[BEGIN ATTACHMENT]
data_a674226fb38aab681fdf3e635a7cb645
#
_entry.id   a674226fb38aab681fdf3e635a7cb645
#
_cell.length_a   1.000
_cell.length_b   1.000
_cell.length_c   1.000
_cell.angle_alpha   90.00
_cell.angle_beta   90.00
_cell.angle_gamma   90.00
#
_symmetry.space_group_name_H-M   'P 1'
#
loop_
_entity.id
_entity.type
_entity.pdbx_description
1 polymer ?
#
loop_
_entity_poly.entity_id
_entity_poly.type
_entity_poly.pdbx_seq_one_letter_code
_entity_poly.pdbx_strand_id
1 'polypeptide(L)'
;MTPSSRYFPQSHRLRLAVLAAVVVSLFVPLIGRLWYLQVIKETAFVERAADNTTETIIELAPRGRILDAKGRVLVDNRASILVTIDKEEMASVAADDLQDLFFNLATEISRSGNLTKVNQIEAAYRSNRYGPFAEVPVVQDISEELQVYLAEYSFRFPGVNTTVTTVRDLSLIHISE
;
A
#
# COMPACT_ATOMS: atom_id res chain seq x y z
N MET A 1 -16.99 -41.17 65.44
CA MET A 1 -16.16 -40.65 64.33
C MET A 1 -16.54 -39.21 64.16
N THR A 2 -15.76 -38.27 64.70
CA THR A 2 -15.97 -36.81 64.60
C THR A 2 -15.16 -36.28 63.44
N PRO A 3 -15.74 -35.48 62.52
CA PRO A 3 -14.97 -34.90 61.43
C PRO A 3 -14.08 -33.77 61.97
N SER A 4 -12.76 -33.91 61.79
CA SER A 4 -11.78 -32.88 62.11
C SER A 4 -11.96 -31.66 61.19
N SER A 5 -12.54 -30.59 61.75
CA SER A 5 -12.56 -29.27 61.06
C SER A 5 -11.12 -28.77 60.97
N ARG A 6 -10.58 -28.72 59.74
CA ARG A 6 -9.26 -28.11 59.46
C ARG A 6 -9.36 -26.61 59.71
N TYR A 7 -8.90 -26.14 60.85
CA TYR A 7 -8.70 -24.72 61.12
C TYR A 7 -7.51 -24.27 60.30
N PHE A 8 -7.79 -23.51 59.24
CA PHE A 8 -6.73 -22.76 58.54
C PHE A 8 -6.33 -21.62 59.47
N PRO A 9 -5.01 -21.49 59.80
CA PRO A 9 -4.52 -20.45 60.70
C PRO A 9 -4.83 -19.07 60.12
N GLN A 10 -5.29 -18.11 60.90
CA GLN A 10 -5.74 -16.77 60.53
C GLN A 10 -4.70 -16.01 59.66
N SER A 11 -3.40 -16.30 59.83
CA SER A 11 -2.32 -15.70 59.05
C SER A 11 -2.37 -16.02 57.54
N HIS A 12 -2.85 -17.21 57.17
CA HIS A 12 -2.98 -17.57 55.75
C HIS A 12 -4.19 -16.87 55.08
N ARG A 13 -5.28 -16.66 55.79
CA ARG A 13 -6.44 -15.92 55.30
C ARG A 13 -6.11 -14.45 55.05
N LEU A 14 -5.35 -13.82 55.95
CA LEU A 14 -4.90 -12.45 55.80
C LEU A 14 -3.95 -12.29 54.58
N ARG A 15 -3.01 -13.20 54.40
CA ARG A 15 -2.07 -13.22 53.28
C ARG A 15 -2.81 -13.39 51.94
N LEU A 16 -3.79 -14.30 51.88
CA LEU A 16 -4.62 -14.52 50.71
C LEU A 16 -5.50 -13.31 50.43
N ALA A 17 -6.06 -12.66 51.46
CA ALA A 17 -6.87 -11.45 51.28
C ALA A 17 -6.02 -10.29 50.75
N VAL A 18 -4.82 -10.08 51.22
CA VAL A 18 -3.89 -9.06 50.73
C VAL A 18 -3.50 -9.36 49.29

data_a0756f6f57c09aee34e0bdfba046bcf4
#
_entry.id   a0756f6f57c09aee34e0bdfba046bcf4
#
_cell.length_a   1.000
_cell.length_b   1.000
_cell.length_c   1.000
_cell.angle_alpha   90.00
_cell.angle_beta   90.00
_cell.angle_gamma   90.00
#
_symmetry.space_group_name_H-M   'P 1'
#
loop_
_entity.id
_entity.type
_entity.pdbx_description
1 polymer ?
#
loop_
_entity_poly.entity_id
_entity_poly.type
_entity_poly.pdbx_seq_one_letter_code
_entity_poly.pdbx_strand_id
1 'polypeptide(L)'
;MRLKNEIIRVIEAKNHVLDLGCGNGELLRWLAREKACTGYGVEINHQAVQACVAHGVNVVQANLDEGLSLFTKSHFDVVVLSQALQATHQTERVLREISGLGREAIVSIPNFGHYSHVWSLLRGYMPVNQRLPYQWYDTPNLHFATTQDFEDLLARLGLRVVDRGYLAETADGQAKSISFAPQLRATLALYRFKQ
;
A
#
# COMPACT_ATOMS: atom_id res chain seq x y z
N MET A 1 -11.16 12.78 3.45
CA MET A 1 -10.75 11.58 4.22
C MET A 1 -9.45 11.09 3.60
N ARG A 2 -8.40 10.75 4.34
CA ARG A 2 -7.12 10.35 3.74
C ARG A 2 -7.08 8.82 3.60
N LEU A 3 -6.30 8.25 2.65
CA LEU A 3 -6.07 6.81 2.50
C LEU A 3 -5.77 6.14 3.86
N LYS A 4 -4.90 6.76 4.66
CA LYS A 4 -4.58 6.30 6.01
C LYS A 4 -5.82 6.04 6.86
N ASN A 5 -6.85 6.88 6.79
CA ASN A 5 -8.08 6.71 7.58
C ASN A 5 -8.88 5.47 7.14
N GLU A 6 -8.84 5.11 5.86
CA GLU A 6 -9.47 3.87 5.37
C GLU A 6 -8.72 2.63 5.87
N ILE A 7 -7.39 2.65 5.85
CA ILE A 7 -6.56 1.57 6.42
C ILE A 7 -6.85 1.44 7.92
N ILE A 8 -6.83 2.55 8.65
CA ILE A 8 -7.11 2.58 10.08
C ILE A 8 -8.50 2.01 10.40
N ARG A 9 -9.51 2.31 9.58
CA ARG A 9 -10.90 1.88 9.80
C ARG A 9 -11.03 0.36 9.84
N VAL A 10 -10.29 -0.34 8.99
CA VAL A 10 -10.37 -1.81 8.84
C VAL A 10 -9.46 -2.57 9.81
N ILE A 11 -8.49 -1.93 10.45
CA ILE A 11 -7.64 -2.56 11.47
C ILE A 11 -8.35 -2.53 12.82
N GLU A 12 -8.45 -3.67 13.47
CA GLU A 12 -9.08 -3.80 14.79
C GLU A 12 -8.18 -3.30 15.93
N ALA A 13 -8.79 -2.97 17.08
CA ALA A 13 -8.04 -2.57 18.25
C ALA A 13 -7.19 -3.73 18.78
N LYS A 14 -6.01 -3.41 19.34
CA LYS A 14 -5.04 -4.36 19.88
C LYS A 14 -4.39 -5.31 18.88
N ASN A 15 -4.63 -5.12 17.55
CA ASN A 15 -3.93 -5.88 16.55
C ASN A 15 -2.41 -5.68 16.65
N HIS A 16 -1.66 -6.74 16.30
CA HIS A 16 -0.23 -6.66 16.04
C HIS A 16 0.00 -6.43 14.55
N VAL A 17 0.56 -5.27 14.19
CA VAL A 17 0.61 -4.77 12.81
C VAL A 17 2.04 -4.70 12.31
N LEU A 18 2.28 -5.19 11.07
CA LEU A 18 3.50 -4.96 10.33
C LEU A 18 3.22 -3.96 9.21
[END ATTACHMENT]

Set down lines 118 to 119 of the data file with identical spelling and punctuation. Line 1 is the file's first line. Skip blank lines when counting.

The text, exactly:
N ARG A 2 -8.40 10.75 4.34
CA ARG A 2 -7.12 10.35 3.74